Christos Ikonomou * Archipelago * March 15, 2016 * 250 Pages
Good Lord, this is one depressing book. Page after page, story after story of the most awful things people have to bear. It is dark and heavy, with most characters living lives that are hopeless, chaotic, and unstable.
I echo the other reviewers who have praised author Ikonomou for so powerfully capturing the poverty, despair, and destitution people are experiencing in Greece’s garbage economy. But what struck me most about this book is how negatively women are portrayed–always helpless, sad, borderline crazy. They are abandoned and oblivious and, even though they are the ones keeping their families together, they still somehow come off as weak. They are raped and whored out A LOT. Even in the stories where they are the main (and sometimes the only) characters, they always play second fiddle to the men. Is this a cultural thing? Is this simply an accurate portrayal of how women are treated in Greece? And is Ikonomou okay with it? Or is he trying to make a point against it? I’m not sure. But, yikes, it’s bleak.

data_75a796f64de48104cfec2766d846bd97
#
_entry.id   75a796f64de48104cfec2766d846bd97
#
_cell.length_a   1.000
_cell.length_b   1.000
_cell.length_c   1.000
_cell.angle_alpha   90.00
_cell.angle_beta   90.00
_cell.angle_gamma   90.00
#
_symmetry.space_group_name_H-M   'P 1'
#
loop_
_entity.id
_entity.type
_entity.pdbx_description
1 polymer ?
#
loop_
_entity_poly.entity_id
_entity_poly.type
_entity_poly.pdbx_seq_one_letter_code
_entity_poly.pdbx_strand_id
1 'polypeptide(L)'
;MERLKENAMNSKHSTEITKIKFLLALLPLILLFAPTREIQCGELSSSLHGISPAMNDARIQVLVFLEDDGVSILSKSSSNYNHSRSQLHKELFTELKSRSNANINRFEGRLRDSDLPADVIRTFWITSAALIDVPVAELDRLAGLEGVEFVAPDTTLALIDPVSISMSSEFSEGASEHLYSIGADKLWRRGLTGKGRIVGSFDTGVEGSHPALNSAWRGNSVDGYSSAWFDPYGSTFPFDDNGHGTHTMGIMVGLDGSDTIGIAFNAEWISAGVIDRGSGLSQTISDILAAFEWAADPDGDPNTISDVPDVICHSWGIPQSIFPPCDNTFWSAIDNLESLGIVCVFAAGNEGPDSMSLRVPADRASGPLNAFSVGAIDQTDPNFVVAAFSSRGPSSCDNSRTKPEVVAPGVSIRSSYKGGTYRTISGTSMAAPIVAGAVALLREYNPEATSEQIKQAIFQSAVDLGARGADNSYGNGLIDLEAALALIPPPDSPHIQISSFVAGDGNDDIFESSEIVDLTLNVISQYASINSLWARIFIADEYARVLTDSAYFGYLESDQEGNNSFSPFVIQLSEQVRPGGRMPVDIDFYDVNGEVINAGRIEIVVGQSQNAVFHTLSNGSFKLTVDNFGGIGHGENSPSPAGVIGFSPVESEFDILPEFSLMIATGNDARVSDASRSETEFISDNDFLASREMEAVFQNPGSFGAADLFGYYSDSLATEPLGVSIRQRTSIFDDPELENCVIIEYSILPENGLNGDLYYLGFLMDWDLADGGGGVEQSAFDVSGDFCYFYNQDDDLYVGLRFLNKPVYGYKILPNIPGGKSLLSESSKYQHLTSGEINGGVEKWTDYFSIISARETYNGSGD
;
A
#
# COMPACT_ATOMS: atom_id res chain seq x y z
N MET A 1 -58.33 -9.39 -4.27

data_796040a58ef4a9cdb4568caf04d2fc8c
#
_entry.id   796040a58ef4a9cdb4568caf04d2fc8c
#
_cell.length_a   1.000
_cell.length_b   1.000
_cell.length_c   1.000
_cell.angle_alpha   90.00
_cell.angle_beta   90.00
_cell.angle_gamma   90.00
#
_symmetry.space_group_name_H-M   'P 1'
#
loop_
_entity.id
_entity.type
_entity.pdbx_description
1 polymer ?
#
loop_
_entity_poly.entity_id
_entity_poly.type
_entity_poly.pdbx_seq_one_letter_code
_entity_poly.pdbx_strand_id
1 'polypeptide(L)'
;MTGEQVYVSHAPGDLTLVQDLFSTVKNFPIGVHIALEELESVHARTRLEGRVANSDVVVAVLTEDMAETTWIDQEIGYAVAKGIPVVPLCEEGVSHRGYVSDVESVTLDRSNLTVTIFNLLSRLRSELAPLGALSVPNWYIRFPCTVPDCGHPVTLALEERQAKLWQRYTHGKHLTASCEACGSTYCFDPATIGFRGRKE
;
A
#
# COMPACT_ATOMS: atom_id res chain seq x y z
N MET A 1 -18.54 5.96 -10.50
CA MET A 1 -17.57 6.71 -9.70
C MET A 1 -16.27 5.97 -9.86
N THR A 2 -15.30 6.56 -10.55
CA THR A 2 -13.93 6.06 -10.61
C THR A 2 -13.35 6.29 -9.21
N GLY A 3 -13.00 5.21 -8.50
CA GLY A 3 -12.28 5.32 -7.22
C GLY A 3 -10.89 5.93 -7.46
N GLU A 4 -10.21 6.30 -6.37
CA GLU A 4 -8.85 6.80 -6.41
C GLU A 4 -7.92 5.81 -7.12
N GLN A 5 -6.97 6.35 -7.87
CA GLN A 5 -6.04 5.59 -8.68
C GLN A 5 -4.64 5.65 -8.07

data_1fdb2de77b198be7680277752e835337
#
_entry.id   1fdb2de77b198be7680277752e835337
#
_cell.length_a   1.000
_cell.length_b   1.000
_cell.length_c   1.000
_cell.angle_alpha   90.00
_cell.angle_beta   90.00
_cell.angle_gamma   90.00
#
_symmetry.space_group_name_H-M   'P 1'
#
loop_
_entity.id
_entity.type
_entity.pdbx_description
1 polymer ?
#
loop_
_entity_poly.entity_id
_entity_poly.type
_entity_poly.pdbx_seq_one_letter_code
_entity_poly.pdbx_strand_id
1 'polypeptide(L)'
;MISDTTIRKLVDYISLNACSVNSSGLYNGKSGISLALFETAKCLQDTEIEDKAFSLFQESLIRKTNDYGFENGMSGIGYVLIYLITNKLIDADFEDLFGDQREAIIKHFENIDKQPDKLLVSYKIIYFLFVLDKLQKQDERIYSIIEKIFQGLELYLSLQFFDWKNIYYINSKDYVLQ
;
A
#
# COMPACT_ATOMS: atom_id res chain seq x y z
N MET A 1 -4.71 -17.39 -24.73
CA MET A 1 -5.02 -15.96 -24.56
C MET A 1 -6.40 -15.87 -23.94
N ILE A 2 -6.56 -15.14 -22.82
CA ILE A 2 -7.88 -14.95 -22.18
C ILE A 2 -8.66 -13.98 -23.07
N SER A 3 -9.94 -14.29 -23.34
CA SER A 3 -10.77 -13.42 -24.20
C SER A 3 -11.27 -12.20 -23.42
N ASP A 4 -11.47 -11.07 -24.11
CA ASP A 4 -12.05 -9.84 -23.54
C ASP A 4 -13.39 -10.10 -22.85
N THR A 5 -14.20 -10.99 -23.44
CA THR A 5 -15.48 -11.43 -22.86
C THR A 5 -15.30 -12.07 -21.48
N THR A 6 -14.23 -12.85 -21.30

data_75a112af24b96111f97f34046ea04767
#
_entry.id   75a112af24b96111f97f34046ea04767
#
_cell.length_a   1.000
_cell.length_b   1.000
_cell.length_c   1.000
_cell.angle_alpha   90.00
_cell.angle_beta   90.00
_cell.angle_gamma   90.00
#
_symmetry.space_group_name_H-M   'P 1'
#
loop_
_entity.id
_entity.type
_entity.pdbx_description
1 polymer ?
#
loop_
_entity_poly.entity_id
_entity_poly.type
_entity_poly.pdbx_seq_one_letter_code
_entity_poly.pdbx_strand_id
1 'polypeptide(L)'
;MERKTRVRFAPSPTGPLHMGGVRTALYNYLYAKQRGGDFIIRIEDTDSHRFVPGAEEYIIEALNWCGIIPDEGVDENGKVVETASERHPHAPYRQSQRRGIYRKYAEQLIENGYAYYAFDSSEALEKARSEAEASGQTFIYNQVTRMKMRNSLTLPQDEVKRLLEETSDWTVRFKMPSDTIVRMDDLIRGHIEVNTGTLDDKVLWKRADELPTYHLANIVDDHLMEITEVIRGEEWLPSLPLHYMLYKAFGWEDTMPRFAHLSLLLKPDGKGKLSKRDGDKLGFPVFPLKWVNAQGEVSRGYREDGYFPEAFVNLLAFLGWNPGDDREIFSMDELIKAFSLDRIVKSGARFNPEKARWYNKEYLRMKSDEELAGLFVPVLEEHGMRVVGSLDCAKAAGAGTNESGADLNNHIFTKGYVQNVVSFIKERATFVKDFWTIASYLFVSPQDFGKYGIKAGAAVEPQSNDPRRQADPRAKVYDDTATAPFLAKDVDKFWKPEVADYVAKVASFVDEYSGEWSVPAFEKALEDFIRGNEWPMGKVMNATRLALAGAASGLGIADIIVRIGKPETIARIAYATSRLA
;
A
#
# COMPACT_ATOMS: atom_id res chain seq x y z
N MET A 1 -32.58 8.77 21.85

Reading this book was depressing and eye-opening. If you read all the stories in one sitting, like I did, prepare to be overwhelmed with the sadness of it all. I wish I had chosen to digest them bit by bit. Instead, I zipped through it…and then had to have a good cry afterward. The book is powerful, but, wow, it’s a lot to absorb.